tl;dr: I published a call to action in the Encyclopedia of Educational Philosophy and Theory and I provide some additional context and thoughts.
In the early summer of 2016, Markus Deimann asked me whether I would consider to author a contribution to the Encyclopedia of Educational Philosophy and Theory, a Springer Publication. Three thoughts almost immediately struck me as odd. For one thing, I never really thought about publishing anything academically. I hold a Bachelor of Science, a degree many ‘serious academics’ don’t take too seriously. Many people I talk to wonder how I can work at a university although I only hold a B.Sc., some simply assume that I have a PhD for some reason. I was invited to conferences and workshops because people held that belief and most of them then try to re-negotiate conditions like a reduced rate when they find out that they were mislead to assume that I have academic credentials. So imagine my surprise when I was asked to write an article for an encyclopedia (thanks again for the opportunity, Markus). More importantly, maybe, I never found much joy in writing papers – never understood how people could love doing this. This might change, you never know. If you take a look at the list of authors for this publication, you will see that all of them are achieved academics who have a serious track record in science and research. To be included in that list is an honor and it seems weird.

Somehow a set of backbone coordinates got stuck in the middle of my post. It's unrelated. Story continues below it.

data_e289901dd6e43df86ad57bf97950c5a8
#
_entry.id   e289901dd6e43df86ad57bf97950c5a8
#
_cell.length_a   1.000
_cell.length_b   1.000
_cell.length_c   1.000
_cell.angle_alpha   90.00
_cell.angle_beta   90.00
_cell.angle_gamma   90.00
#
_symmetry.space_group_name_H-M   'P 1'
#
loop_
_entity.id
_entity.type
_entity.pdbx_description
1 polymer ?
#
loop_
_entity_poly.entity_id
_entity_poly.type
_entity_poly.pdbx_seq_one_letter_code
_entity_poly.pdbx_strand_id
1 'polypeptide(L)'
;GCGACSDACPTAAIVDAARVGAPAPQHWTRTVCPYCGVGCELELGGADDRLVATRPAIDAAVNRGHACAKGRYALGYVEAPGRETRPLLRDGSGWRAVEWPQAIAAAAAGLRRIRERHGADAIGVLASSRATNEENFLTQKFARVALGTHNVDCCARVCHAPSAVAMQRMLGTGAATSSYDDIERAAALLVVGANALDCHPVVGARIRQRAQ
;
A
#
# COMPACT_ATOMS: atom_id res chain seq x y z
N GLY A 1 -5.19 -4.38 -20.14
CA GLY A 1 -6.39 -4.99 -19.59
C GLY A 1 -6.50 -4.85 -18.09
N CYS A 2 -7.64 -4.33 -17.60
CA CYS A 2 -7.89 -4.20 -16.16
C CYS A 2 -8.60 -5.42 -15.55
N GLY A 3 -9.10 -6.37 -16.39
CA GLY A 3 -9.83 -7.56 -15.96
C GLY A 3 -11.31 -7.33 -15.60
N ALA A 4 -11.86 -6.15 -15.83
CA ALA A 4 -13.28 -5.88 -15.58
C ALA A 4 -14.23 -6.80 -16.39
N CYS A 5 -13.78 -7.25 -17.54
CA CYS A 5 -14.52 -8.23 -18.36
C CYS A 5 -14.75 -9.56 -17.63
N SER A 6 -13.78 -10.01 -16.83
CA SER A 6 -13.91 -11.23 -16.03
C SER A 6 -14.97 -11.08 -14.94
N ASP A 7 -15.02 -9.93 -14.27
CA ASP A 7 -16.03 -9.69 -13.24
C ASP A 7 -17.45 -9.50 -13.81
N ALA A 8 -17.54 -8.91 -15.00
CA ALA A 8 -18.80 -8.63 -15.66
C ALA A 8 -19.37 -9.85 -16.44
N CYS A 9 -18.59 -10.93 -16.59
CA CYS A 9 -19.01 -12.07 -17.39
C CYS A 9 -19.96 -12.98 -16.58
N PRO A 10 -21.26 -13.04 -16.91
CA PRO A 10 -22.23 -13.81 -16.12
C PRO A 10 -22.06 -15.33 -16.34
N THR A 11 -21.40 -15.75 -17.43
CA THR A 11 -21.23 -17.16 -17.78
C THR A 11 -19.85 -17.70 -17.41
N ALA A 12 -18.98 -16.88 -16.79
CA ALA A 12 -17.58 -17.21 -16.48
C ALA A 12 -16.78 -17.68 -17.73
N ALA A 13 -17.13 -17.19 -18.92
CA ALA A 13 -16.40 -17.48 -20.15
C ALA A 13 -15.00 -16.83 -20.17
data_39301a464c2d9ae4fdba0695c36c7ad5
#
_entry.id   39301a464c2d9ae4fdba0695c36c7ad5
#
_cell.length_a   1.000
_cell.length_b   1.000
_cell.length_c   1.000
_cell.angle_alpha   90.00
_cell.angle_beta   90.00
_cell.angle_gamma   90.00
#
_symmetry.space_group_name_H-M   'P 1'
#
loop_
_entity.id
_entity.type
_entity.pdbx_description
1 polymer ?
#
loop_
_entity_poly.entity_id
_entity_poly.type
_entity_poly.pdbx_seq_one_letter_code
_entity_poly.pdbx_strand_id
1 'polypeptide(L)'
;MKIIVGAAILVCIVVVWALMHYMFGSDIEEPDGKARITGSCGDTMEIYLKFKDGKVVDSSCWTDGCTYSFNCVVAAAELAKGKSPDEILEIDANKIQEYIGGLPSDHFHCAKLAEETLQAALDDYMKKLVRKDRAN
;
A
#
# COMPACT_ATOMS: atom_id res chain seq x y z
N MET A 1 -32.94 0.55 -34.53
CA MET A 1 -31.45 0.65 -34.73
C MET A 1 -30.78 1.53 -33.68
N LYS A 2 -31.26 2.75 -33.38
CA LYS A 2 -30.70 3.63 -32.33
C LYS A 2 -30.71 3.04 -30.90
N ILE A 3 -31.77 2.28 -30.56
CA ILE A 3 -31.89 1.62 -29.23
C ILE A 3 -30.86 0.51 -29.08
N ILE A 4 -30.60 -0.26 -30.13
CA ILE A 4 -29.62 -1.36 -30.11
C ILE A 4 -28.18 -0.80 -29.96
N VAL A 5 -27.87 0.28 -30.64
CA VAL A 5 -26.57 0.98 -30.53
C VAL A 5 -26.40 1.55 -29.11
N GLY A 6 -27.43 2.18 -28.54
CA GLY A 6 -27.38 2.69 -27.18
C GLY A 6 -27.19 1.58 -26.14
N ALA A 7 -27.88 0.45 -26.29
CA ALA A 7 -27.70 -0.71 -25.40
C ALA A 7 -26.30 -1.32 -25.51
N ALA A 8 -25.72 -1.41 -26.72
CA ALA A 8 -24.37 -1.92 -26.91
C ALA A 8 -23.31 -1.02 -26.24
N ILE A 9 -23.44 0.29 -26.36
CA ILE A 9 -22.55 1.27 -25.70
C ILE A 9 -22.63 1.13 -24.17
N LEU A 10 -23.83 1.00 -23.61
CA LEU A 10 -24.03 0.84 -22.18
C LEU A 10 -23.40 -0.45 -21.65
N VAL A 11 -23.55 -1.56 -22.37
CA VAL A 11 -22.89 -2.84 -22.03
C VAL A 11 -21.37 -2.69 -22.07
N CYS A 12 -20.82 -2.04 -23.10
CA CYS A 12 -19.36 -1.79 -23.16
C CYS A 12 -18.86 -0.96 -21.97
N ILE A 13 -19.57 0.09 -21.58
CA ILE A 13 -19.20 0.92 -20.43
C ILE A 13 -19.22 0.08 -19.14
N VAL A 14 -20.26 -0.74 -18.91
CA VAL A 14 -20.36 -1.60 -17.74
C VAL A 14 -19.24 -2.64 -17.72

My most immediate thought, however, was this: I never considered writing something for a publication administered by one of the large science publishers who would then own the copyright and lock my thoughts and ideas behind a paywall. Continue reading A call to action and the dark side of publishing